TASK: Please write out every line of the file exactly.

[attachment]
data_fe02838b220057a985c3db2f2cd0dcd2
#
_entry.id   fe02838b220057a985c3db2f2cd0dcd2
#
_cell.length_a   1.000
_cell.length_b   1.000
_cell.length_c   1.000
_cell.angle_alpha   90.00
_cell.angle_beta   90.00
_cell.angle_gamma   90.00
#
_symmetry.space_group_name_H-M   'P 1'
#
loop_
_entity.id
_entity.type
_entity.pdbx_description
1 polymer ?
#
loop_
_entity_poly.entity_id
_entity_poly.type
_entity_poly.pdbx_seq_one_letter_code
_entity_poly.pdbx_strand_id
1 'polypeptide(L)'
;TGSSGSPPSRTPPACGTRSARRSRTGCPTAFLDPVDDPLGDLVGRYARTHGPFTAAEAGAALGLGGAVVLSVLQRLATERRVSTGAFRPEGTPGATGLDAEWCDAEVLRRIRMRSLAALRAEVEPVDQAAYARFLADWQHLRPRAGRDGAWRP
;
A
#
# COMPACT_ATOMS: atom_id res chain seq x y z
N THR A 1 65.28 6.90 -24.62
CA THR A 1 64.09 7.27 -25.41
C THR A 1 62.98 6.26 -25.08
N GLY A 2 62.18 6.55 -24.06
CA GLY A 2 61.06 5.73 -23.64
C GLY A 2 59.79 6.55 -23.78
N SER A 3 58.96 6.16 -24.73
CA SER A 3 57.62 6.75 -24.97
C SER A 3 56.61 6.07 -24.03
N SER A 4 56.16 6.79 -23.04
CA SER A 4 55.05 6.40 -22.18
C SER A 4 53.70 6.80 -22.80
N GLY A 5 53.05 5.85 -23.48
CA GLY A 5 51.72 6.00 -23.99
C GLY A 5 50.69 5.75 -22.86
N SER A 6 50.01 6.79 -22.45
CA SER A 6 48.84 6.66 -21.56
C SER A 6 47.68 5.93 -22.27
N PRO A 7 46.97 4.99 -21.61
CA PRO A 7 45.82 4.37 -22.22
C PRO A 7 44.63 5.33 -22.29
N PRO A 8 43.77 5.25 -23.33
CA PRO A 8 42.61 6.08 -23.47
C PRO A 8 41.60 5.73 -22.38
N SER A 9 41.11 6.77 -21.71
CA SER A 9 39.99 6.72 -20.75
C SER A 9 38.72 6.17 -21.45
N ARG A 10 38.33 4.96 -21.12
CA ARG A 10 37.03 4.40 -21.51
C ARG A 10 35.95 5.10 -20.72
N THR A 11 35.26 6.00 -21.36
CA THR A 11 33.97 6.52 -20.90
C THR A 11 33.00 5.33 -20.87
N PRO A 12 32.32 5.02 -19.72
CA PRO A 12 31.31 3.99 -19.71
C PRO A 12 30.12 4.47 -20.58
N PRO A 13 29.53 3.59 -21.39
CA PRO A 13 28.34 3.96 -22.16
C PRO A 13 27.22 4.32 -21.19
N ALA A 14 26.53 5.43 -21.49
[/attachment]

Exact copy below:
data_fe02838b220057a985c3db2f2cd0dcd2
#
_entry.id   fe02838b220057a985c3db2f2cd0dcd2
#
_cell.length_a   1.000
_cell.length_b   1.000
_cell.length_c   1.000
_cell.angle_alpha   90.00
_cell.angle_beta   90.00
_cell.angle_gamma   90.00
#
_symmetry.space_group_name_H-M   'P 1'
#
loop_
_entity.id
_entity.type
_entity.pdbx_description
1 polymer ?
#
loop_
_entity_poly.entity_id
_entity_poly.type
_entity_poly.pdbx_seq_one_letter_code
_entity_poly.pdbx_strand_id
1 'polypeptide(L)'
;TGSSGSPPSRTPPACGTRSARRSRTGCPTAFLDPVDDPLGDLVGRYARTHGPFTAAEAGAALGLGGAVVLSVLQRLATERRVSTGAFRPEGTPGATGLDAEWCDAEVLRRIRMRSLAALRAEVEPVDQAAYARFLADWQHLRPRAGRDGAWRP
;
A
#
# COMPACT_ATOMS: atom_id res chain seq x y z
N THR A 1 65.28 6.90 -24.62
CA THR A 1 64.09 7.27 -25.41
C THR A 1 62.98 6.26 -25.08
N GLY A 2 62.18 6.55 -24.06
CA GLY A 2 61.06 5.73 -23.64
C GLY A 2 59.79 6.55 -23.78
N SER A 3 58.96 6.16 -24.73
CA SER A 3 57.62 6.75 -24.97
C SER A 3 56.61 6.07 -24.03
N SER A 4 56.16 6.79 -23.04
CA SER A 4 55.05 6.40 -22.18
C SER A 4 53.70 6.80 -22.80
N GLY A 5 53.05 5.85 -23.48
CA GLY A 5 51.72 6.00 -23.99
C GLY A 5 50.69 5.75 -22.86
N SER A 6 50.01 6.79 -22.45
CA SER A 6 48.84 6.66 -21.56
C SER A 6 47.68 5.93 -22.27
N PRO A 7 46.97 4.99 -21.61
CA PRO A 7 45.82 4.37 -22.22
C PRO A 7 44.63 5.33 -22.29
N PRO A 8 43.77 5.25 -23.33
CA PRO A 8 42.61 6.08 -23.47
C PRO A 8 41.60 5.73 -22.38
N SER A 9 41.11 6.77 -21.71
CA SER A 9 39.99 6.72 -20.75
C SER A 9 38.72 6.17 -21.45
N ARG A 10 38.33 4.96 -21.12
CA ARG A 10 37.03 4.40 -21.51
C ARG A 10 35.95 5.10 -20.72
N THR A 11 35.26 6.00 -21.36
CA THR A 11 33.97 6.52 -20.90
C THR A 11 33.00 5.33 -20.87
N PRO A 12 32.32 5.02 -19.72
CA PRO A 12 31.31 3.99 -19.71
C PRO A 12 30.12 4.47 -20.58
N PRO A 13 29.53 3.59 -21.39
CA PRO A 13 28.34 3.96 -22.16
C PRO A 13 27.22 4.32 -21.19
N ALA A 14 26.53 5.43 -21.49